Terra's Do Kwon Investigated for Running a Ponzi: Report
South Korean prosecutors are reportedly weighing whether they could make a Ponzi scheme fraud case against Do Kwon.
- Adding to criminal complaints from a group of South Korean investors, prosecutors are reportedly investigating Terraform Labs CEO Do Kwon on Ponzi charges.
- The prosecutors are scrutinizing whether Terraform Labs' Anchor Protocol, which promised investors fixed 20% interest on UST deposits, was a Ponzi scheme.
- The investigation follows Terra's $40 billion collapse last week.
Share this article
South Korean prosecutors are reportedly weighing whether they could charge Do Kwon for running a Ponzi scheme by promising unsustainably high fixed interest rates on UST deposits via Anchor Protocol.
Prosecutors Investigating Do Kwon on Ponzi Charges
Do Kwon could be criminally charged for running a Ponzi scheme, South Korean news sources have reported.
According to a Friday report from Yonhap, South Korean prosecutors are actively investigating whether they could make additional Ponzi scheme charges against Terraform Labs CEO Do Kwon, adding to the complaints already filed against the entrepreneur over Terra’s dramatic implosion. A Ponzi scheme is a type of investment fraud in which early investors profit from money gathered from new investors.
As Crypto Briefing reported, a group of South Korean investors filed a criminal complaint against Kwon and his co-founder Daniel Shin for fraud and other financial violations Thursday over Terra’s collapse. Per the latest report from Yonhap, the Seoul Southern District Prosecutors Office in charge of the case has reportedly assigned its Financial and Securities Crime Joint Investigation Team, dubbed the “Angels of Death,” to investigate whether Kwon was running a Ponzi scheme by promoting unsustainably stable yields on UST deposits via Anchor Protocol.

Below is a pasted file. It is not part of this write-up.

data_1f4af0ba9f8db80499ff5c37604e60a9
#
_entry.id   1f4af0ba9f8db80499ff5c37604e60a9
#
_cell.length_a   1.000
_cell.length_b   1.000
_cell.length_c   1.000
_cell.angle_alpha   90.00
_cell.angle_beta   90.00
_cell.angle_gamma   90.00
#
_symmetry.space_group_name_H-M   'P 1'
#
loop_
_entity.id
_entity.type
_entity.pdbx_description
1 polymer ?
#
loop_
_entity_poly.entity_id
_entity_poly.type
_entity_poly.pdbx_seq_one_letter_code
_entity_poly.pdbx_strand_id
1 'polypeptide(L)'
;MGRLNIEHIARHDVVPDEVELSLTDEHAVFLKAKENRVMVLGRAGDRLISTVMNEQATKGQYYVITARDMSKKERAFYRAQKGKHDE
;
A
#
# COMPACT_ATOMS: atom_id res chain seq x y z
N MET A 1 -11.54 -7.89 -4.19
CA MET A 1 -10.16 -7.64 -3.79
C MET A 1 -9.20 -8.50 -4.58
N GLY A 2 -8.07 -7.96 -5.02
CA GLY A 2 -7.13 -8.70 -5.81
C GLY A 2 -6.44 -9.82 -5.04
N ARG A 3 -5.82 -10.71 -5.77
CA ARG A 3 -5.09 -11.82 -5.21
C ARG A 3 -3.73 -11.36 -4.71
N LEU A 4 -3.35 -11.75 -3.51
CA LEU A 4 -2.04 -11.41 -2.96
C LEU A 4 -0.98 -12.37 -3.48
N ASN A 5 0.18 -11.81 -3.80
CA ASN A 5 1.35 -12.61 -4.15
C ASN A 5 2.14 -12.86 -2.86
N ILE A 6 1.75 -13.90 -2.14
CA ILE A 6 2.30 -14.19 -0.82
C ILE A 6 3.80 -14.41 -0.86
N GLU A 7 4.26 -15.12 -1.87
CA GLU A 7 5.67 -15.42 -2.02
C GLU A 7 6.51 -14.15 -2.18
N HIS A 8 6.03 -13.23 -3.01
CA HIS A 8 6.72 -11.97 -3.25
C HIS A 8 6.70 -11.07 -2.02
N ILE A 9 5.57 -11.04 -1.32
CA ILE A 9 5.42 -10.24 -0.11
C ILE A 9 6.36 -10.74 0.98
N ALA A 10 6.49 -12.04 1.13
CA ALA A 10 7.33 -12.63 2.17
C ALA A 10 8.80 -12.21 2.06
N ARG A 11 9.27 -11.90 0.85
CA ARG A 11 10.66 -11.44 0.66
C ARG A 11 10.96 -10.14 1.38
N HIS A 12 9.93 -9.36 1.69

Today, Kim Hyun-Kwon, a partner at LKB & Partners, a top South Korean law firm representing the investors suing Kwon, told Yonhap that Anchor protocol was “unsustainable” and could be deemed a Ponzi scheme. “After reviewing the relevant laws, we have judged that the [Anchor] protocol can be established as a Ponzi scheme,” he said. “While there may be no legal clause on stablecoins and bitcoins, there is a judicial precedent we believe can be applied to this case.”
Yonhap also reported that an official from the prosecutors’ office said that “Kwon’s remarks promising returns could provide a key clue” for the case.
Anchor Protocol is a Terra-native decentralized application built by Terraform Labs that sought to provide a fixed 20% interest rate on UST deposits. It was designed to achieve this by diverting the yield from the interest-bearing collateral posted by borrowers toward the UST depositors or lenders.
However, when the hype around the crypto market began settling in late 2021 and cryptocurrency prices started trending lower, Anchor’s fixed 20% interest became unsustainable. Instead of lowering the protocol’s yield rate, Terraform Labs kept the rate high by propping up Anchor’s UST reserves with $450 million from its own treasury—money that prosecutors could argue came indirectly from LUNA investors.
According to local reports, Kwon has already left and moved most of his liquid assets out of South Korea.
Disclaimer: At the time of writing, the author of this piece owned ETH and several other cryptocurrencies.